Younger people have limited opportunity in the industry, requiring experience and masters degrees, something needs to change which allows an opening for the younger generation to get involved. Inclusivity means everyone should be on a level playing field, not only the younger generation which has been highlighted but those with disability or from different language backgrounds too.
Through talking about fears and problems within the community, it brings things to light that might not have been thought about before. This gives us the opportunity to tackle these issues head on, by opening conversations about them, starting discussions, leading to creating methods to combat them so they are not a problem in the future.
At the next stage of the event everyone could move around the floors and tables to network amongst each other. Although I was only involved in a handful of conversations I still learnt a lot and thought I would share some of my discussion outcomes:
Many universities have begun to close their Geology courses due to lack of interest and decreasing enrolment over the last few years. Discussing the reasoning behind this it is thought there are a few reasons behind it. Firstly, there is a lack of understanding of the terminology used, maybe potential students are put off by words or phrases that they have not gained an understanding of. Students may be unaware that they are studying geology in some of their subjects as it is present in physics, chemistry, biology and geography; however, as the word geology is not used the students do not realise they are aspects of their learning journey already. The diversity of the subject needs to be more exposed and the catchment needs to be based on younger children rather than just before they apply to university.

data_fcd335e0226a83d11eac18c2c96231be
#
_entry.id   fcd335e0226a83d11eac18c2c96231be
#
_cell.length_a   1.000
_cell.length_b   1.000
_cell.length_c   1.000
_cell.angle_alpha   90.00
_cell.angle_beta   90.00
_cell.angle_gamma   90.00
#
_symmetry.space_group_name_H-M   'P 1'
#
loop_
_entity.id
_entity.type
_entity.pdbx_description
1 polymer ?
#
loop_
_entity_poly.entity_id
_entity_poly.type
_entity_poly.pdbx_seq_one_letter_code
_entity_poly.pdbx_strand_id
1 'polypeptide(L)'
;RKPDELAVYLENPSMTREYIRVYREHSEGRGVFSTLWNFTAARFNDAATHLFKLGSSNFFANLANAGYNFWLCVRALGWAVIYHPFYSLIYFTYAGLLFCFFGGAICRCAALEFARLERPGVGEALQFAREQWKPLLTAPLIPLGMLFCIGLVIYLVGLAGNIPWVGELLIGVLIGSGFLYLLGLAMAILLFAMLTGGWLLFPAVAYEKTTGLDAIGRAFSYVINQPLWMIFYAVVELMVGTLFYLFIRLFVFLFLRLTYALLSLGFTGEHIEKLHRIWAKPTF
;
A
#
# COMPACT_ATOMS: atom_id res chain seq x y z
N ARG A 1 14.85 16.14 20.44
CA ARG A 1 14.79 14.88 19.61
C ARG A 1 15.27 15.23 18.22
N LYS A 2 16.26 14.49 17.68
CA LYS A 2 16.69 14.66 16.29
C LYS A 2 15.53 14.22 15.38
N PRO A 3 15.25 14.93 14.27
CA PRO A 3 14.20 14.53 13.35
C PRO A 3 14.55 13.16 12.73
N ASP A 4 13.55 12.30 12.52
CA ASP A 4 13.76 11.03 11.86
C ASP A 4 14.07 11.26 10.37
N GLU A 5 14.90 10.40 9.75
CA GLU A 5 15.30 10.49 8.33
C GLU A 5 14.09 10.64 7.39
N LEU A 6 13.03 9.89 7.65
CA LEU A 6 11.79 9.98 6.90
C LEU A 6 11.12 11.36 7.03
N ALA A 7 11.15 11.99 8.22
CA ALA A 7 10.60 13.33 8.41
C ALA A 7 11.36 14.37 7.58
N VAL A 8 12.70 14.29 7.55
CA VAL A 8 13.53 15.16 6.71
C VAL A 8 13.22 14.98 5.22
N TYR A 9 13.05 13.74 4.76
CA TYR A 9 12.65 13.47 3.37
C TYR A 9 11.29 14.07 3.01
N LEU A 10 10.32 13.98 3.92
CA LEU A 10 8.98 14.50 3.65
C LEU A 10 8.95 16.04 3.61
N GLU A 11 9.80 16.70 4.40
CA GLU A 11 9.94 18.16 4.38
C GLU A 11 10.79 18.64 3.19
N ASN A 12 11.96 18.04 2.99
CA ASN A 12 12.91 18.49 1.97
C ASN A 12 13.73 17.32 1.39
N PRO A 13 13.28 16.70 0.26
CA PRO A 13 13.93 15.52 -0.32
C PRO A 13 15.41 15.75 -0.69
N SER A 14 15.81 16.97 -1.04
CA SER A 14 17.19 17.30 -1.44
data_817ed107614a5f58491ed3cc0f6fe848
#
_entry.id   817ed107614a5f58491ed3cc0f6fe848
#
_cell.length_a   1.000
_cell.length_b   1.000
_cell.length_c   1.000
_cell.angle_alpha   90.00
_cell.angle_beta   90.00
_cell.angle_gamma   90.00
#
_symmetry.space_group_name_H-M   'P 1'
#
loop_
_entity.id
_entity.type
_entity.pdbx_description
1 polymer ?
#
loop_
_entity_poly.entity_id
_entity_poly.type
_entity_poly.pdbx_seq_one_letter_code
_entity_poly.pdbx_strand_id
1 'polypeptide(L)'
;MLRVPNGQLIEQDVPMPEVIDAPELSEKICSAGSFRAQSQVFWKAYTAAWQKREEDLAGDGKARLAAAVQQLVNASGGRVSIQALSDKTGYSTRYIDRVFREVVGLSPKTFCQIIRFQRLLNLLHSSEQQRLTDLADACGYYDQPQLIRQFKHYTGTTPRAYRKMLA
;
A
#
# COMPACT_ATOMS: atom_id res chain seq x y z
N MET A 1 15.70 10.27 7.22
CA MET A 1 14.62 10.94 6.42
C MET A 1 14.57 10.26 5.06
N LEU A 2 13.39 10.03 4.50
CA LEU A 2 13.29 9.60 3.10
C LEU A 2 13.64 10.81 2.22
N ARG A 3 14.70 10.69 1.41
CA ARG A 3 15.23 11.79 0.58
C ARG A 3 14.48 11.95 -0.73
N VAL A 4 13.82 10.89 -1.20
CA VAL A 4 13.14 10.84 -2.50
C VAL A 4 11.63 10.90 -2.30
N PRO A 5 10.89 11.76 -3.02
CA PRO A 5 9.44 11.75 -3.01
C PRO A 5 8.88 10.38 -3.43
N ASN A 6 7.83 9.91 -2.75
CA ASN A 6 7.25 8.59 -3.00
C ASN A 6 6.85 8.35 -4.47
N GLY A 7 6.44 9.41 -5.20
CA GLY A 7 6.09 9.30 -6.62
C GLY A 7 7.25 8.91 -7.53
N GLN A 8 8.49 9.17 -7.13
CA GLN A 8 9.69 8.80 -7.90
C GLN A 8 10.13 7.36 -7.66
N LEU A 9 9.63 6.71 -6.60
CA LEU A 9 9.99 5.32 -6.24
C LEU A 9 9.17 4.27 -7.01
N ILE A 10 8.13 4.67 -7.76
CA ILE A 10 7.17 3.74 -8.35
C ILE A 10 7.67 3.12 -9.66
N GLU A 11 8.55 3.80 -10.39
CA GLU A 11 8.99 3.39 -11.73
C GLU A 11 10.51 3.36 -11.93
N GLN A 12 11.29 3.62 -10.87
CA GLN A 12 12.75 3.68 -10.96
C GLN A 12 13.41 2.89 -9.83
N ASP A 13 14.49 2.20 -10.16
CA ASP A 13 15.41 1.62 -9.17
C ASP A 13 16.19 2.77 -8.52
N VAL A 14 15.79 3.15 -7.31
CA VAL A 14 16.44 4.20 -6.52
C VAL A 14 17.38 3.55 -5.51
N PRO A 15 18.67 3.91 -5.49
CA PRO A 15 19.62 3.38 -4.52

Career advice is definitely lacking, with students being directed to being conservationists or consultants when asked about careers in geology. This lack of knowledge is believed to be a huge limiting factor in why children have not considered geosciences as their career. There should be a wider outreach which should involve the community as a whole, teachers, parents and the students. They all play a massive role in influencing future choices because if they are not aware of an opportunity then how can they be expected to share that or speak out about that career to others. The careers process definitely needs an update as people are interested, they are just misinformed. A good example of this is how civil engineering has updated their process of exposing the industry and employment options.